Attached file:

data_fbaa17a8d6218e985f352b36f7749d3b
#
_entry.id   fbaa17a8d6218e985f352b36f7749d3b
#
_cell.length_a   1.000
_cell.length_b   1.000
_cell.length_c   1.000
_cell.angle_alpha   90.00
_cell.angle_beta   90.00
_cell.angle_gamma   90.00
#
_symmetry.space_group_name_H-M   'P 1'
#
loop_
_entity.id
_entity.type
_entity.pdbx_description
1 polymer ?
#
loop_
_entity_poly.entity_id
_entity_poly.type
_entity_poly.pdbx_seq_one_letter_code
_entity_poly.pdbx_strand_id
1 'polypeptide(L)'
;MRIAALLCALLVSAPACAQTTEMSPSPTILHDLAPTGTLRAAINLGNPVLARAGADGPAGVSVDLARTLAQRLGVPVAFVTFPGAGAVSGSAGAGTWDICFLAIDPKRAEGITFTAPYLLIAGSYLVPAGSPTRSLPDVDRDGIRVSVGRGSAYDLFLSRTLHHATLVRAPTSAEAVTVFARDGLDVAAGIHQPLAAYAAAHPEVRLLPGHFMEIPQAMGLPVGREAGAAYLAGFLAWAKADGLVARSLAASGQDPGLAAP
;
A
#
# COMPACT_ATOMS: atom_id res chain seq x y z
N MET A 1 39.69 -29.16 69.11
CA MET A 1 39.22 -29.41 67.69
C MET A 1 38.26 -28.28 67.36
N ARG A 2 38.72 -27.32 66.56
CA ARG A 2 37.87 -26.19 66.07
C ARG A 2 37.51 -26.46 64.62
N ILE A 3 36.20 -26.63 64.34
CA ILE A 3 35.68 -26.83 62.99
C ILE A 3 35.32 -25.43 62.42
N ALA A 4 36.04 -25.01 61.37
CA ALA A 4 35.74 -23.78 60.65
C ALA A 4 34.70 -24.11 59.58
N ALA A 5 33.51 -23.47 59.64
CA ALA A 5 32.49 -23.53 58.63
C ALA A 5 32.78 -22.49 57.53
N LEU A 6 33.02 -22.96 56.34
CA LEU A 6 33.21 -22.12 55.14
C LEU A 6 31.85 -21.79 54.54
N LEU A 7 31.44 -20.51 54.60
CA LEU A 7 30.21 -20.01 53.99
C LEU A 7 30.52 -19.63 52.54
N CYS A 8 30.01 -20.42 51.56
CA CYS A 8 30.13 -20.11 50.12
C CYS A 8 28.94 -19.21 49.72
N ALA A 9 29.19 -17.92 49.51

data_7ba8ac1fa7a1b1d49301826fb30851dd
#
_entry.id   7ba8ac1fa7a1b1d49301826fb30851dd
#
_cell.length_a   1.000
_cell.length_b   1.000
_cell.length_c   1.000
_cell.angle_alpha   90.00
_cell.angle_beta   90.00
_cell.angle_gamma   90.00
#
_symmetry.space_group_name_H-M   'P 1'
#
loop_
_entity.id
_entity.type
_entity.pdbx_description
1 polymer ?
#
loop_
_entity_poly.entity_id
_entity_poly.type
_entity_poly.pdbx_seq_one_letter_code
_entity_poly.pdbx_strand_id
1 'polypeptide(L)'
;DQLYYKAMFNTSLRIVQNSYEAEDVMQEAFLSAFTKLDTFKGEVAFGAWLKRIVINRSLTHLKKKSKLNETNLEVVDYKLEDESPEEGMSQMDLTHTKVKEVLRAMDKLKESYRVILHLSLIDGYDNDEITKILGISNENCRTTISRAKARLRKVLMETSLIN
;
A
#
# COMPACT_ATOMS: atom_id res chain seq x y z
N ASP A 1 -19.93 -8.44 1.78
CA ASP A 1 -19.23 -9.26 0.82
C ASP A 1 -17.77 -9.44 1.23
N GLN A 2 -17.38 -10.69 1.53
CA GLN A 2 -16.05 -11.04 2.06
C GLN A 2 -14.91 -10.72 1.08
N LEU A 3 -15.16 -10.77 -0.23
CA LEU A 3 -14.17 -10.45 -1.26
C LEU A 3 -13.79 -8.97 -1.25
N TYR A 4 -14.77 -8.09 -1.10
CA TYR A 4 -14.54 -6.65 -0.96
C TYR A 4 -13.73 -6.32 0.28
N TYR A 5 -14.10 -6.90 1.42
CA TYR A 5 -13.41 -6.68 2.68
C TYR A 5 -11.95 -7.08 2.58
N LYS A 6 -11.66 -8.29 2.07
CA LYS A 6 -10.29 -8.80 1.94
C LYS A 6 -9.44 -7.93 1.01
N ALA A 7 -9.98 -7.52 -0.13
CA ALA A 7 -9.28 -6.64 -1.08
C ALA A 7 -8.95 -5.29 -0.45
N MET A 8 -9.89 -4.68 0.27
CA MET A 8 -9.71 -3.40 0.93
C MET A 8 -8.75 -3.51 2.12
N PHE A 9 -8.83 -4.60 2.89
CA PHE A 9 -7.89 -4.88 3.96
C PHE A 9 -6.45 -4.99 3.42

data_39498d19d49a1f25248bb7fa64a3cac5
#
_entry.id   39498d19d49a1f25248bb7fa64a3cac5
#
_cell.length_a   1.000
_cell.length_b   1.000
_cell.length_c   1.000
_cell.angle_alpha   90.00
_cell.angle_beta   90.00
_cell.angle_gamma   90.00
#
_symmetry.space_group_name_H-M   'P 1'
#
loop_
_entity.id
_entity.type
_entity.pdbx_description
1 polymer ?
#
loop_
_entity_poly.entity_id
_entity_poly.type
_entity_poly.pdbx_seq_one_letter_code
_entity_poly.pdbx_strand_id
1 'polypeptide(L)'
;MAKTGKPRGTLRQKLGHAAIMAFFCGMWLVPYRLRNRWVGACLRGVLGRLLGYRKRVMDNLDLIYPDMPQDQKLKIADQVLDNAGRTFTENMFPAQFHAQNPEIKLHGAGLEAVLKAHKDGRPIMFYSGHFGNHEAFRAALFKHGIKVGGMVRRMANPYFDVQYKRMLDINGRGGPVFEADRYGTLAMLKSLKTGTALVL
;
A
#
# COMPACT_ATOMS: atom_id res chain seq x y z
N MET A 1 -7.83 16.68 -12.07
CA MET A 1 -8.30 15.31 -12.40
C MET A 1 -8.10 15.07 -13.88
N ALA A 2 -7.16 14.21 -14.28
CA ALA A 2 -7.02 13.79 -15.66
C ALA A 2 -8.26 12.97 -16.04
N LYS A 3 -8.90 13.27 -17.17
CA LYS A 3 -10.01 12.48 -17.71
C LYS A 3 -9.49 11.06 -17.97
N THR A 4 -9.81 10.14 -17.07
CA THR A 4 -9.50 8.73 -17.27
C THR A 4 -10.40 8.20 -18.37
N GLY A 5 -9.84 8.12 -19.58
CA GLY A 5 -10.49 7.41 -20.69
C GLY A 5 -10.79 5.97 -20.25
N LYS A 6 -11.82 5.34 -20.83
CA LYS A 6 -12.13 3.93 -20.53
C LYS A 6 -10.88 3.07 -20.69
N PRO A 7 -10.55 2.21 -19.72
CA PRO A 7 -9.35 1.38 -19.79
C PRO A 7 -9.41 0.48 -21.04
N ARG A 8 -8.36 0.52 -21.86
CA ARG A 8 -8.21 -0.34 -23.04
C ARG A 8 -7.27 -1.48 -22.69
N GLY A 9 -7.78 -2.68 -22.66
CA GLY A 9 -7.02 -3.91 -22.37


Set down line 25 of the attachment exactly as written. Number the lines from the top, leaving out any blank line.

1 'polypeptide(L)'